Last month my eldest daughter celebrated her thirteenth birthday, and the end of her pre-teen years coincides with the end of my working-from-home years. It also coincides with the one-year anniversary of starting my own marketing firm, Benecomms.
When I started working from home, it was part happenstance; a move to a new city and an opportunity to take a PR job from home. Now, I’ve always worked really hard in my career, and given it my all, so I was under no illusion that this role would mean eating bonbons all day long. But I had no idea how tough it would be.
The days were lonely; I did not have time to join mommy groups and had only phone contact with colleagues. Plus I soon realized that the demands of billable life left little room for an infant, so away she went to daycare. I tinkered with my hours in an effort to have more time with her, but in an ultra-small business with few others to pick up the slack, it was virtually impossible. While there were benefits - like no commute - overall I found myself in the trap that many women fall into, feeling like they are not succeeding at parenting or at work. Torn in two.
Looking back I realize I didn’t give myself enough credit for some of the huge accomplishments, both personal and professional, that I managed to pull out of my hat, despite lack of sleep and all the demands of motherhood. I was a vice president at a thriving PR firm that I helped build from one employee to almost a dozen in less than three years, all while breastfeeding for much of that time.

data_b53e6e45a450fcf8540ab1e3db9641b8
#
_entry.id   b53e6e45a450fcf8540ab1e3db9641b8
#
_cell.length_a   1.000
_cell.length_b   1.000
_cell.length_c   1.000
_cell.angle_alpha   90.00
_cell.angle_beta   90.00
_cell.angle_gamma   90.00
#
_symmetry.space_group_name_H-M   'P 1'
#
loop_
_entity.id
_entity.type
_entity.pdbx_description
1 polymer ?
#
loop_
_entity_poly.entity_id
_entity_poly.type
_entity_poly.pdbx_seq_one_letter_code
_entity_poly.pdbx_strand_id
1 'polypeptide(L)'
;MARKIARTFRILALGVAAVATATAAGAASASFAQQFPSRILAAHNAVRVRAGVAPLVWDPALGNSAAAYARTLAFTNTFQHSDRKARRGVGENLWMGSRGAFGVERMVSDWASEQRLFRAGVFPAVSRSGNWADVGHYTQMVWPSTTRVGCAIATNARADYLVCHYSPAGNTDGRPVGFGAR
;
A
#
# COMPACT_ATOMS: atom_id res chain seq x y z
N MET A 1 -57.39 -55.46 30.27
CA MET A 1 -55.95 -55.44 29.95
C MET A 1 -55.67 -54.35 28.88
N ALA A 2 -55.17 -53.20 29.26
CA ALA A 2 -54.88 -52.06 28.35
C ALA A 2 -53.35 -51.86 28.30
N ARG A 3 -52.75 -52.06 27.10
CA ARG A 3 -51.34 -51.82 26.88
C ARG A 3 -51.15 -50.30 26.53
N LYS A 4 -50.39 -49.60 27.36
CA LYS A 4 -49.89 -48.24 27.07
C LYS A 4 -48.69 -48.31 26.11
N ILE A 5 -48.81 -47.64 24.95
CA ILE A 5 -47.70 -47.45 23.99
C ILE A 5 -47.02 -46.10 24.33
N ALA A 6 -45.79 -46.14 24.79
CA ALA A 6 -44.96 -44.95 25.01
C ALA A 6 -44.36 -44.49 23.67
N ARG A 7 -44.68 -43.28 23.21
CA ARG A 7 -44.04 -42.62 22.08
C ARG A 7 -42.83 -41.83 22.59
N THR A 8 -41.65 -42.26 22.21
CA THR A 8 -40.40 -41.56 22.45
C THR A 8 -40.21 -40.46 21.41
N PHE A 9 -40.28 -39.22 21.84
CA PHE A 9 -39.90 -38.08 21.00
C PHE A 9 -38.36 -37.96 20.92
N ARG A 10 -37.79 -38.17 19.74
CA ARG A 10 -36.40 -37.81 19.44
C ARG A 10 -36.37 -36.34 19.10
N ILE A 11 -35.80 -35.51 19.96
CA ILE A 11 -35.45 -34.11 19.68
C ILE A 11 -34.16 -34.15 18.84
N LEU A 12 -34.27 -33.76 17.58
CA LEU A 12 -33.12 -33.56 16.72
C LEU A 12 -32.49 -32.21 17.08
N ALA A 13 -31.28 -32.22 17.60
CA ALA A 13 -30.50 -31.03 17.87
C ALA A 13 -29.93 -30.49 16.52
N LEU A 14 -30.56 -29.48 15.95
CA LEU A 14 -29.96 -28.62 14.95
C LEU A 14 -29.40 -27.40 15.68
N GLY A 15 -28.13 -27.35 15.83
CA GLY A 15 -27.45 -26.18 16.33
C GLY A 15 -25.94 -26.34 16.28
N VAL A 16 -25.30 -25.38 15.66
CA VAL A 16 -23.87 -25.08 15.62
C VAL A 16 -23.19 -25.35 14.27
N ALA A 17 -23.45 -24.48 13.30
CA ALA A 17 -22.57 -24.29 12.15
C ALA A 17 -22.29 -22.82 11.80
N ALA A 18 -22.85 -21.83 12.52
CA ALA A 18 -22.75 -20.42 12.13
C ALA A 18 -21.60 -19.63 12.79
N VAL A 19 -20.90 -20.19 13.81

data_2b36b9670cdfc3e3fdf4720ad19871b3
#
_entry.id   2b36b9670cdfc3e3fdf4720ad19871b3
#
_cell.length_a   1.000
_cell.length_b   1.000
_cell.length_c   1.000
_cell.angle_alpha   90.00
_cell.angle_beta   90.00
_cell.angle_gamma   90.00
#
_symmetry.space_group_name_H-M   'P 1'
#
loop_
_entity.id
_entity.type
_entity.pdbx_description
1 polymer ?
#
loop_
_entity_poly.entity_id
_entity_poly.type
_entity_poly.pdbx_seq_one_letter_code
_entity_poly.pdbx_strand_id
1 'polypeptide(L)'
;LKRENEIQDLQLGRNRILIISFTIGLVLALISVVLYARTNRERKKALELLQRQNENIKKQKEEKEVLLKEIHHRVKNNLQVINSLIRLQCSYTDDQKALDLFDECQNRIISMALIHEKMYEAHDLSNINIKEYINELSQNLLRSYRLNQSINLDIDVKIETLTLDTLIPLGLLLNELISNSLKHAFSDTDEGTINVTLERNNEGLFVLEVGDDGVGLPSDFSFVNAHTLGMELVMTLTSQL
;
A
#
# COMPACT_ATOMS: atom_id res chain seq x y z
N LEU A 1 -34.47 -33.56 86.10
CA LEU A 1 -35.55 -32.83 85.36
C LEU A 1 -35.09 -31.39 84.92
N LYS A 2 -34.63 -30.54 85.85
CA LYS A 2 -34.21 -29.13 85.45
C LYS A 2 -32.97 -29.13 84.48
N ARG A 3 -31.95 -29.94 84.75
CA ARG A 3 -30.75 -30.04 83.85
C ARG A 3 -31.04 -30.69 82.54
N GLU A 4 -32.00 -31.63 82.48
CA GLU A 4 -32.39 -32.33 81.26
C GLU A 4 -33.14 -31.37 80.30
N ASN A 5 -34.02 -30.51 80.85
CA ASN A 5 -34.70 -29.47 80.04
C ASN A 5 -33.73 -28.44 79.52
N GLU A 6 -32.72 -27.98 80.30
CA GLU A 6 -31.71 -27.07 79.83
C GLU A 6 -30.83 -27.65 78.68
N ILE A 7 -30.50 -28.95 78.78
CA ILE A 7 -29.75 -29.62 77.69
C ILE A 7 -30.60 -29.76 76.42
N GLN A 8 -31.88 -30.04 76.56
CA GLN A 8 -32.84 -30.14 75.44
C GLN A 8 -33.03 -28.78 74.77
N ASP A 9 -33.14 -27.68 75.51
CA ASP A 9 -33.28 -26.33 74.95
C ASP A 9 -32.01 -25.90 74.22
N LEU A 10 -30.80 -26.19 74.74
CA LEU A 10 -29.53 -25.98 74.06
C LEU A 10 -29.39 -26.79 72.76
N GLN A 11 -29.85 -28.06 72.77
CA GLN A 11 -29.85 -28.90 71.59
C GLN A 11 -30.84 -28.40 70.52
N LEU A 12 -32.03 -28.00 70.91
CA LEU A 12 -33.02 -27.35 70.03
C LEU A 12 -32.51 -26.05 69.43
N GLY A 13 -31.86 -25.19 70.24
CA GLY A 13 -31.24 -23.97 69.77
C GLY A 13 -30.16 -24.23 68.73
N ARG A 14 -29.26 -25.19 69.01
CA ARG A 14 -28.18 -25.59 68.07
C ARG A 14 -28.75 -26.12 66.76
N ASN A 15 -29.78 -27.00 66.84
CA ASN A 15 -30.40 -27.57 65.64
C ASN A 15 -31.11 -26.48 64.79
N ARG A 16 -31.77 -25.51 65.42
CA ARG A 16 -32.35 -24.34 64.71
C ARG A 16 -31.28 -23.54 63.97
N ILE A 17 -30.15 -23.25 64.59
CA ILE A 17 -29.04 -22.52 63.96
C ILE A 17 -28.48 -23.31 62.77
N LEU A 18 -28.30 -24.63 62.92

Today, as we finish decorating our new offices, I couldn’t be happier to be the proud momma of a one-year old (business), to have a space that we can fill with talent and creativity. Already our small team has come up with good ideas around our brainstorming table. Like the interactive “How Deadly Is Your Soil?” map we ideated for our rescue client to help raise awareness of the growing number of worker deaths in trenches. The best ideas usually arise from teams.
Recently co-working spaces have started springing up that are tailored to women (like We The Broad in Richmond, VA and The Locality – which launches tomorrow – in Raleigh. I’m happy to see it; I’ve long thought the world could use a WeWork equivalent - a “SheWork” if you will (Silicon Valley wannna fund me for that?!) - a space that swaps beer on tap for pumping rooms, yoga and daycare in the basement. A girl can dream. I digress.
Progress is happening, which gives me hope that my daughters' will have more and better options when it comes time for them to build families, and companies, if they choose. In the meantime, Benecomms will be doing what it can to help.